To the Victors Go the Headlines

The Pulitzer Prizes were announced yesterday, and while they’re less glamorous than the Oscars or even the Cable ACE Awards, they still generate a tremendous amount of media hoopla. (The prizes are sponsored by CJR Daily’s parent’s parent’s parent, Columbia University). Since the attention is doled out by the same outlets that either won prizes or didn’t, the coverage becomes an exercise in self-promotion (or willful ignorance, depending on the judges’ decisions).

Unsurprisingly, the apparent news value that the five major dailies saw in the prize-winners was pretty much in direct proportion to how many awards they picked up.

The Los Angeles Times, which took home two prizes, gives front-page play to its article about its win (though even that couldn’t dislodge the paper’s ongoing coverage of the pope). The article’s lead helpfully reminds readers that “The award is the most coveted of America’s journalism prizes.”

The Wall Street Journal, which also won two prizes, shows substantially more humility, consigning its piece on the awards to page A2 (subscription required). The Journal’s article even gives perhaps more credit than due to its competitors, adding up and reporting the prizes won by Tribune Co. (owner of winners Los Angeles Times, Newsday, and Chicago Tribune).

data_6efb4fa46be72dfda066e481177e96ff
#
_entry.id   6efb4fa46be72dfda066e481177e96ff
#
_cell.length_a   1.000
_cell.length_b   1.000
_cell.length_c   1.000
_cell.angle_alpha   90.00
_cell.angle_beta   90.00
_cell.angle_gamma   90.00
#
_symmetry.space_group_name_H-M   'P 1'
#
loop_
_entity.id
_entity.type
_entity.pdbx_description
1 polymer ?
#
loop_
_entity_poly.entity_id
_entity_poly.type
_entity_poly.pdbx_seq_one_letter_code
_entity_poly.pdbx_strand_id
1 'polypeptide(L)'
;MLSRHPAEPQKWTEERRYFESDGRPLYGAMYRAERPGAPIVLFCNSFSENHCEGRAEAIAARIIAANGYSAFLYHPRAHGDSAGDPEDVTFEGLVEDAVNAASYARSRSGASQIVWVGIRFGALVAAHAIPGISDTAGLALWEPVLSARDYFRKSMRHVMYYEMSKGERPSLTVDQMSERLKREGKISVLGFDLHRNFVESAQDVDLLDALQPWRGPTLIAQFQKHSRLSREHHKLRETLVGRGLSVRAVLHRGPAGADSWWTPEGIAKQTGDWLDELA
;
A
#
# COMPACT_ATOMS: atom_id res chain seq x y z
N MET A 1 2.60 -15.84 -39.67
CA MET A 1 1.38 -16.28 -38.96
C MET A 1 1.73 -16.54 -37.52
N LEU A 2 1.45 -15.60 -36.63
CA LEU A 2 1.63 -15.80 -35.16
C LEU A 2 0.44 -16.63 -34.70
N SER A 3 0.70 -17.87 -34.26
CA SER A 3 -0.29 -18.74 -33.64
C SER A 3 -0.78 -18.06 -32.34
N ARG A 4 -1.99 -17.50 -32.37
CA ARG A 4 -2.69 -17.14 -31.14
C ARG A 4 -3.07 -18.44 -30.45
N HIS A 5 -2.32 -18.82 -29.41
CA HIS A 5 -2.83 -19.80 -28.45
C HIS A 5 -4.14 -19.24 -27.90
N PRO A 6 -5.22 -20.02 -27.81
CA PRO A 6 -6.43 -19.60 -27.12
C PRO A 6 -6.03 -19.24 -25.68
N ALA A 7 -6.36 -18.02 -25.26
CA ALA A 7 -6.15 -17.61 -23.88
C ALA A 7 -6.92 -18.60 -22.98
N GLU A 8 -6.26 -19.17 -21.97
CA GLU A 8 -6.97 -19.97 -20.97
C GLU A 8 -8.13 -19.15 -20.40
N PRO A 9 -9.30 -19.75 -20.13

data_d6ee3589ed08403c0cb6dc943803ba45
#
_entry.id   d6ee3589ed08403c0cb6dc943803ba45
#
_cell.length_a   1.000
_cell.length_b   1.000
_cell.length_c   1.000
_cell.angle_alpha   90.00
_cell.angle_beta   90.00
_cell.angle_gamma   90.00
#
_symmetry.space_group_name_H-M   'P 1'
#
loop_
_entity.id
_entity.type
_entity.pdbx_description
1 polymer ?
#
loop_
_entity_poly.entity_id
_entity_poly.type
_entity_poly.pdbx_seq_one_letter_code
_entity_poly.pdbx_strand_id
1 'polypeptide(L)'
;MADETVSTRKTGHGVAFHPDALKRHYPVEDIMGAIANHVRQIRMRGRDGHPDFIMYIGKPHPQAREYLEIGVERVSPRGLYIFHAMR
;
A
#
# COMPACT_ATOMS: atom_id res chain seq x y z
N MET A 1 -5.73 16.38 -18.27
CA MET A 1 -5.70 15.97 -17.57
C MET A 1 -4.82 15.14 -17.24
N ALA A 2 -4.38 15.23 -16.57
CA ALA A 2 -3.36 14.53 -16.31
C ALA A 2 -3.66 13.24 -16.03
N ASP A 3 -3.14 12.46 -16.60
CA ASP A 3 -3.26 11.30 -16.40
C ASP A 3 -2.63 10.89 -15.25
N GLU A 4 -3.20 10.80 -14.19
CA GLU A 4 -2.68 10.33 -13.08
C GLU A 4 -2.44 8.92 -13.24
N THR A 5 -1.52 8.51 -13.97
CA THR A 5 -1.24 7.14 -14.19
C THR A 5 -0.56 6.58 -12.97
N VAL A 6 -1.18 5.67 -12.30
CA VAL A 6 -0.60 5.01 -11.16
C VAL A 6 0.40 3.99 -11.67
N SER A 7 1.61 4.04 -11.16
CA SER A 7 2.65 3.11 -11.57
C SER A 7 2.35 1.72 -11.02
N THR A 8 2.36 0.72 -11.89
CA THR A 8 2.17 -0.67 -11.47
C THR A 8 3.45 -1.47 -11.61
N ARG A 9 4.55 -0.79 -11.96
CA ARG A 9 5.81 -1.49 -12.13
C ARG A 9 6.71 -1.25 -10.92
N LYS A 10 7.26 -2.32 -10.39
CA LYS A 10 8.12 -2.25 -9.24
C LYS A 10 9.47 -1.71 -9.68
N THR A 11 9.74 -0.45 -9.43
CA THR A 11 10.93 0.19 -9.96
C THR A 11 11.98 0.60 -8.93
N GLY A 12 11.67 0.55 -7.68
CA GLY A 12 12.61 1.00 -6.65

The New York Times, which won one prize, is surprisingly sporting with the headline on its article: “Los Angeles Times and Wall Street Journal Each Win Two Pulitzer Prizes.” But the Times’ graciousness has its limits: The story runs on B7, the back of the Metro section.

The Washington Post didn’t win for anything that appeared in the paper, but associate editor and former managing editor Steve Coll did receive a prize for his book Ghost Wars. That bumps the story up to page one, and also merits a mention in a second article deeper in the paper about the non-journalism winners.

As for USA Today, which had no winners and therefore nothing to promote? The paper has a feature on page D4 about the novel that won the prize for fiction, and a sidebar with a list of all the winners.

And for our money, that may be the most honest coverage of all.

Bryan Keefer

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Bryan Keefer was CJR Daily’s deputy managing editor.